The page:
Explicit Versus Latent Concept Models for Cross-Language Information Retrieval
The field of information retrieval and text manipulation (classification, clustering) still strives for models allowing semantic information to be folded in to improve performance with respect to standard bag-of-word based models. Many approaches aim at a concept-based retrieval, but differ in the nature of the concepts, which range from linguistic concepts as defined in lexical resources such as WordNet, latent topics derived from the data itself—as in Latent Semantic Indexing (LSI) or (Latent Dirichlet Allocation (LDA)—to Wikipedia articles as proxies for concepts, as in the recently proposed Explicit Semantic Analysis (ESA) model. A crucial question which has not been answered so far is whether models based on explicitly given concepts (as in the ESA model for instance) perform inherently better than retrieval models based on "latent" concepts (as in LSI and/or LDA). In this paper we investigate this question closer in the context of a cross-language setting, which inherently requires concept-based retrieval bridging between different languages. In particular, we compare the recently proposed ESA model with two latent models (LSI and LDA) showing that the former is clearly superior to the both. From a general perspective, our results contribute to clarifying the role of explicit vs. implicitly derived or latent concepts in (cross-language) information retrieval research.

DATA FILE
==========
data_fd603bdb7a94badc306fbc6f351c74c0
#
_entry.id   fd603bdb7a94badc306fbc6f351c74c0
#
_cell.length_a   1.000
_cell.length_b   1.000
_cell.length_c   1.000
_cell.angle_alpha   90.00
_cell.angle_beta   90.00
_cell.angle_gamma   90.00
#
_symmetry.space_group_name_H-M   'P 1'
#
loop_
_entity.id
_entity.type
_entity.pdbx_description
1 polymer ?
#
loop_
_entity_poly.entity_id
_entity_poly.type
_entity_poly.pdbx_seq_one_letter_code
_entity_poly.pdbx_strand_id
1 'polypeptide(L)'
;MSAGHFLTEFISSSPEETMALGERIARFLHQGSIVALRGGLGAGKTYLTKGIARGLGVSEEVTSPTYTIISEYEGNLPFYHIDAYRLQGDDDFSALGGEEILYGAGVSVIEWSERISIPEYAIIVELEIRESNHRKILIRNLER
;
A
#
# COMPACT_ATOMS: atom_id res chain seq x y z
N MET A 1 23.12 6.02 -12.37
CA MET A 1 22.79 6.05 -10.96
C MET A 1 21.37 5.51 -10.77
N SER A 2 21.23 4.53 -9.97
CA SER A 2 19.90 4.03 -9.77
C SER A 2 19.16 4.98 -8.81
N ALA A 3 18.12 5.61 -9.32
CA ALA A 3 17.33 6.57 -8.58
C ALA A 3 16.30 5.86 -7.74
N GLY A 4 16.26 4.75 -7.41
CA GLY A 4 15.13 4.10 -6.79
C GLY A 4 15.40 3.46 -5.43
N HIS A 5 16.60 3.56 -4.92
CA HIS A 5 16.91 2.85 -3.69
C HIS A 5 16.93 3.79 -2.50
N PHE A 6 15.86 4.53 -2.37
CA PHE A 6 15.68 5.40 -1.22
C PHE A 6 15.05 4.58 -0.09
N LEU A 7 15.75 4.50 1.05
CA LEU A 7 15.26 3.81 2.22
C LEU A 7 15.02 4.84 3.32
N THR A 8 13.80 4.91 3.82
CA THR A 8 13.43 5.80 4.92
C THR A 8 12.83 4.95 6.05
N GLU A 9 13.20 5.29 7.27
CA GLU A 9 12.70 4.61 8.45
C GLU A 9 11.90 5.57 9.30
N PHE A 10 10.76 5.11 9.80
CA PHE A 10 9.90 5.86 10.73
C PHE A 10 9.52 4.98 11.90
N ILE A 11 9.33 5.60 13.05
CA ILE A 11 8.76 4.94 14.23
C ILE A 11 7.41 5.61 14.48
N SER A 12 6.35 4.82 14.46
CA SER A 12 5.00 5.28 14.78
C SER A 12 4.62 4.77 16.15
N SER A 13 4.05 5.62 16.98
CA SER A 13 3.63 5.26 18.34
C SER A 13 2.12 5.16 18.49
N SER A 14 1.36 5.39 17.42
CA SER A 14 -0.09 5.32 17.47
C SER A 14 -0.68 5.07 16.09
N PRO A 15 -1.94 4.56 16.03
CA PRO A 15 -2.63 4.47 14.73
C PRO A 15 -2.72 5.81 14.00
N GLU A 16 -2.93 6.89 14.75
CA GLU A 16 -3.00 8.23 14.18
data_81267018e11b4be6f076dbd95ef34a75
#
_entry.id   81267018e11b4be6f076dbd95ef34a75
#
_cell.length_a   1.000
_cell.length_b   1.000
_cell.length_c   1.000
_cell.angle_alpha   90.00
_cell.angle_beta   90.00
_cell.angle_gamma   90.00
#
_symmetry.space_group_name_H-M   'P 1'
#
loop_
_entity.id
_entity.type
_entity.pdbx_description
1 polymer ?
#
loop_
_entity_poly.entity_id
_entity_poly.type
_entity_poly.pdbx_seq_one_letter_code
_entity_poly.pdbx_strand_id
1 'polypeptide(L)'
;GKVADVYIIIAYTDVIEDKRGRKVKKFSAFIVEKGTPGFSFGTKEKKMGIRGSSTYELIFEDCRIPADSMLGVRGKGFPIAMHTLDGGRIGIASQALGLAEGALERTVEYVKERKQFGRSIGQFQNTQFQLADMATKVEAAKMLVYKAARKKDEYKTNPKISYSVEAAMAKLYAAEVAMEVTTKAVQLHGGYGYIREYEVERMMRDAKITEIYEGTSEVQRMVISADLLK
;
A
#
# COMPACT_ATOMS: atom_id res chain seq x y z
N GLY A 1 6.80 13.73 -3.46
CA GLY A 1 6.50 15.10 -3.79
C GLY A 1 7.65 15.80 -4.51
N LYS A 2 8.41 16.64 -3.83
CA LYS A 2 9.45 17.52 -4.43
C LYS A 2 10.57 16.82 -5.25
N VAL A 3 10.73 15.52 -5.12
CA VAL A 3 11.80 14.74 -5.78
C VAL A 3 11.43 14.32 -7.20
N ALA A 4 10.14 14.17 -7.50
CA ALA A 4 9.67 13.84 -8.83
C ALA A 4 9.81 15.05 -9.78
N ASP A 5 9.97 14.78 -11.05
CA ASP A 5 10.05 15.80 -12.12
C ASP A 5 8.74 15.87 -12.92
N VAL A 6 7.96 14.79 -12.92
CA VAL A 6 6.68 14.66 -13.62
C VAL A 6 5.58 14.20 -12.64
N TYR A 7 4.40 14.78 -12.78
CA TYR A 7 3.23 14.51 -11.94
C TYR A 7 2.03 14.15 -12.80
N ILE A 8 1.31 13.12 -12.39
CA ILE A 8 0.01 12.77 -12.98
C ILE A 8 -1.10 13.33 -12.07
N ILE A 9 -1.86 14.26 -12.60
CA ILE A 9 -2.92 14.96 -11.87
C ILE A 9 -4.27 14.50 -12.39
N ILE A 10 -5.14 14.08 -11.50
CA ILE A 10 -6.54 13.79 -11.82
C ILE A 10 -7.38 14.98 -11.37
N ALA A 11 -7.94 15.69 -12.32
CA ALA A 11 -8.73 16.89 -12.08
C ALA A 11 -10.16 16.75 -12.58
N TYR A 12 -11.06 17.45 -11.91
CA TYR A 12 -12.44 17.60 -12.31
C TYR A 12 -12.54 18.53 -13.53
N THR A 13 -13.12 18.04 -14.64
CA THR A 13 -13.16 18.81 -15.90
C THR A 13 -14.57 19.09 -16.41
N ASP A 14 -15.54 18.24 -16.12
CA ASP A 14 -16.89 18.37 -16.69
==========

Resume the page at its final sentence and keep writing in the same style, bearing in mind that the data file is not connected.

Philipp Cimiano, Antje Schultz, Sergej Sizov, Philipp Sorg, Steffen Staab